Although contextualized embeddings generated from large-scale pre-trained models perform well in many tasks, traditional static embeddings (e.g., Skip-gram, Word2Vec) still play an important role in low-resource and lightweight settings due to their low computational cost, ease of deployment, and stability. In this paper, we aim to improve word embeddings by 1) incorporating more contextual information from existing pre-trained models into the Skip-gram framework, which we call Context-to-Vec; 2) proposing a post-processing retrofitting method for static embeddings independent of training by employing priori synonym knowledge and weighted vector distribution. Through extrinsic and intrinsic tasks, our methods are well proven to outperform the baselines by a large margin.
One of the main bottlenecks in developing discourse dependency parsers is the lack of annotated training data. A potential solution is to utilize abundant unlabeled data by using unsupervised techniques, but there is so far little research in unsupervised discourse dependency parsing. Fortunately, unsupervised syntactic dependency parsing has been studied by decades, which could potentially be adapted for discourse parsing. In this paper, we propose a simple yet effective method to adapt unsupervised syntactic dependency parsing methodology for unsupervised discourse dependency parsing. We apply the method to adapt two state-of-the-art unsupervised syntactic dependency parsing methods. Experimental results demonstrate that our adaptation is effective. Moreover, we extend the adapted methods to the semi-supervised and supervised setting and surprisingly, we find that they outperform previous methods specially designed for supervised discourse parsing. Further analysis shows our adaptations result in superiority not only in parsing accuracy but also in time and space efficiency.
Mannual annotation for dependency parsing is both labourious and time costly, resulting in the difficulty to learn practical dependency parsers for many languages due to the lack of labelled training corpora. To compensate for the scarcity of labelled data, semi-supervised dependency parsing methods are developed to utilize unlabelled data in the training procedure of dependency parsers. In previous work, the autoencoder framework is a prevalent approach for the utilization of unlabelled data. In this framework, training sentences are reconstructed from a decoder conditioned on dependency trees predicted by an encoder. The tree structure requirement brings challenges for both the encoder and the decoder. Sophisticated techniques are employed to tackle these challenges at the expense of model complexity and approximations in encoding and decoding. In this paper, we propose a model based on the variational autoencoder framework. By relaxing the tree constraint in both the encoder and the decoder during training, we make the learning of our model fully arc-factored and thus circumvent the challenges brought by the tree constraint. We evaluate our model on datasets across several languages and the results demonstrate the advantage of our model over previous approaches in both parsing accuracy and speed.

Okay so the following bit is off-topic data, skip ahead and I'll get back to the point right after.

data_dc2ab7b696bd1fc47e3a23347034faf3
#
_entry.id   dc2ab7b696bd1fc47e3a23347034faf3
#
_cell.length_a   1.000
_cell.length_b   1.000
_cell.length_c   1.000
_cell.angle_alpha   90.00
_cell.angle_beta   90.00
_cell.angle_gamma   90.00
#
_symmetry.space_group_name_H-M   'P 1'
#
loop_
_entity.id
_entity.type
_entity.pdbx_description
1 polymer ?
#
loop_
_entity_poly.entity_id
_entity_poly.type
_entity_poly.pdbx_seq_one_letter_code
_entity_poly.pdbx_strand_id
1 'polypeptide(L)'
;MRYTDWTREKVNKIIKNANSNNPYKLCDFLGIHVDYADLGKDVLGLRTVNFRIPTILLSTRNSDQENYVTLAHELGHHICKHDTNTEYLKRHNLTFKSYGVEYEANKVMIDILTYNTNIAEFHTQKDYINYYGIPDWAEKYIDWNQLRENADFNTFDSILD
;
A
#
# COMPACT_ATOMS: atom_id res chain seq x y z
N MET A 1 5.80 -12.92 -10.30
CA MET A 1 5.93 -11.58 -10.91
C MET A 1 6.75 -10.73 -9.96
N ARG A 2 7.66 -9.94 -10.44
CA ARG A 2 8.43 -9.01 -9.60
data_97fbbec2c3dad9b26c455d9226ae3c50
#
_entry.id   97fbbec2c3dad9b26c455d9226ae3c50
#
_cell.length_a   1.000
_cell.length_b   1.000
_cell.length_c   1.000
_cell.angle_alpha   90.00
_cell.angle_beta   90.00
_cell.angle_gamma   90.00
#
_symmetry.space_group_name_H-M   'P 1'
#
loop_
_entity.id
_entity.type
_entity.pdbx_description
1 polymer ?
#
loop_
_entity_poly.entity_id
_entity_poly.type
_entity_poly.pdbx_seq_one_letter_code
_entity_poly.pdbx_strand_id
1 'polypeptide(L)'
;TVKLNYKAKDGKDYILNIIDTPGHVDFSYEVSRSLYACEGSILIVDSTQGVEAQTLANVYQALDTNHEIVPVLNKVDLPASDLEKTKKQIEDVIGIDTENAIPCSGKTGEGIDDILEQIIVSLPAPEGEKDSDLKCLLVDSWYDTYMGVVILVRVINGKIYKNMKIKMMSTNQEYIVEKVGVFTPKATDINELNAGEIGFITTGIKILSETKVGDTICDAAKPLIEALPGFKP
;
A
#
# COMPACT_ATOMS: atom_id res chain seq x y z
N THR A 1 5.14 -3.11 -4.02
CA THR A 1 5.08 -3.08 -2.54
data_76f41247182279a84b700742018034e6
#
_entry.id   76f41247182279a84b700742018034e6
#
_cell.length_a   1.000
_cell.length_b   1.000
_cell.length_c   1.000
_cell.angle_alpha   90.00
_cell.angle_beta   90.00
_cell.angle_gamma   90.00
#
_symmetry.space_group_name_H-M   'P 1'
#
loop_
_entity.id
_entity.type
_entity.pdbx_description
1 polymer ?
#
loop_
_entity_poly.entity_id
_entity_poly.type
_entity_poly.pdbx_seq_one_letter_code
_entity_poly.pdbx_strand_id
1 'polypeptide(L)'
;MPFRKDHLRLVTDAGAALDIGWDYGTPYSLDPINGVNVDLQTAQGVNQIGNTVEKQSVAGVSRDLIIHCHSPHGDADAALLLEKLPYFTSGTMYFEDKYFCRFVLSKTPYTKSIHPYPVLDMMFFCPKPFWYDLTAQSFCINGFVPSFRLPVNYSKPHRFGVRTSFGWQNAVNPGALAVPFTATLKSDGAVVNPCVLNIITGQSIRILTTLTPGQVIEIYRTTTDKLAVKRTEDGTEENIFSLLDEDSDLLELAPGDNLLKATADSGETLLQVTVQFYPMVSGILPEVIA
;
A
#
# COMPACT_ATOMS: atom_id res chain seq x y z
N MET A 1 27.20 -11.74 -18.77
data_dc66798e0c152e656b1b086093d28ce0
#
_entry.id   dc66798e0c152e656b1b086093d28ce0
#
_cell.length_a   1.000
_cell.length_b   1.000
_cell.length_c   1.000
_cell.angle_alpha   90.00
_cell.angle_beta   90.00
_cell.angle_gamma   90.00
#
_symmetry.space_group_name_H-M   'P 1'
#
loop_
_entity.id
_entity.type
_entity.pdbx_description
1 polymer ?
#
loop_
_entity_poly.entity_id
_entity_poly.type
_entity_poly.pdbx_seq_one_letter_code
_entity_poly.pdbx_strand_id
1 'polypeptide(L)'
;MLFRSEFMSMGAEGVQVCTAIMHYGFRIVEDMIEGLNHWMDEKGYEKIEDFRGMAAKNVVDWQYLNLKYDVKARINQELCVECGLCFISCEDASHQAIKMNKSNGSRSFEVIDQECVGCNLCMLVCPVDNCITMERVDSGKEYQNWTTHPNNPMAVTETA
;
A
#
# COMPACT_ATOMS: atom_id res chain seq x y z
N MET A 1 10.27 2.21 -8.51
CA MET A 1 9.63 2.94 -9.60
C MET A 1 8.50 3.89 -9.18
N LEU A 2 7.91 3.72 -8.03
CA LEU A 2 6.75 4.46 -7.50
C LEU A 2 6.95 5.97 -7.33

The key to multilingual grammar induction is to couple grammar parameters of different languages together by exploiting the similarity between languages. Previous work relies on linguistic phylogenetic knowledge to specify similarity between languages. In this work, we propose a novel universal grammar induction approach that represents language identities with continuous vectors and employs a neural network to predict grammar parameters based on the representation. Without any prior linguistic phylogenetic knowledge, we automatically capture similarity between languages with the vector representations and softly tie the grammar parameters of different languages. In our experiments, we apply our approach to 15 languages across 8 language families and subfamilies in the Universal Dependency Treebank dataset, and we observe substantial performance gain on average over monolingual and multilingual baselines.